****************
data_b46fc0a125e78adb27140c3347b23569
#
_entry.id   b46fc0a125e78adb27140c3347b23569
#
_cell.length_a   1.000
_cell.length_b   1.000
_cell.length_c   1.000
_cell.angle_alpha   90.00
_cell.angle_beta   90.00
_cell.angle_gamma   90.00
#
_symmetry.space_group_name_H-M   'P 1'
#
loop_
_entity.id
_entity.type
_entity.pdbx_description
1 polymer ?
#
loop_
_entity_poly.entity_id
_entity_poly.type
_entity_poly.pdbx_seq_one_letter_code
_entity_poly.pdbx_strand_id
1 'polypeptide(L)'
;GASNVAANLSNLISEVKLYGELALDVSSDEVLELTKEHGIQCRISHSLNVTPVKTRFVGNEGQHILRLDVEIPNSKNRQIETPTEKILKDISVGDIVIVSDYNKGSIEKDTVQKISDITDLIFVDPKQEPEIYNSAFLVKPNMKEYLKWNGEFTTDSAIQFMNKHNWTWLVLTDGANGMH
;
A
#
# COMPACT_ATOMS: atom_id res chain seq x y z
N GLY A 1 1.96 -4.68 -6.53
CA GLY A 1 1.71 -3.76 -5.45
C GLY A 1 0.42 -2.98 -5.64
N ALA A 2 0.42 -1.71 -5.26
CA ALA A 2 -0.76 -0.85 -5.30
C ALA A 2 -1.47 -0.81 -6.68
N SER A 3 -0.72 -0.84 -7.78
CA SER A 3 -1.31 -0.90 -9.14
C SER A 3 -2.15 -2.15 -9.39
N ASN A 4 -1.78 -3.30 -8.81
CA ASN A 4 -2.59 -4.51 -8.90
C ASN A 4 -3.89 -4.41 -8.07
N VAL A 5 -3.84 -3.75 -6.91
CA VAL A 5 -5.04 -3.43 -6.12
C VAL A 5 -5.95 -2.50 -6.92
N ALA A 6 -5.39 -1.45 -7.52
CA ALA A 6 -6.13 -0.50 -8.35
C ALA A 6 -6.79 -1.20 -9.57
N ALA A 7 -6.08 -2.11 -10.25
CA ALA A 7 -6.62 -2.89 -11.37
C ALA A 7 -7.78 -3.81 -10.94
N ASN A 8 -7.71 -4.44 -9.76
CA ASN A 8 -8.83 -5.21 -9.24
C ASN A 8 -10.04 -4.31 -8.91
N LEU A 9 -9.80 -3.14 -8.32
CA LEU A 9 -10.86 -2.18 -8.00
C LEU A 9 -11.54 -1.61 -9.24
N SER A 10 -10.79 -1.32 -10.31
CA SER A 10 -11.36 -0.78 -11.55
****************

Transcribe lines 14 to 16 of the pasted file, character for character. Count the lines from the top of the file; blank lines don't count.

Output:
loop_
_entity.id
_entity.type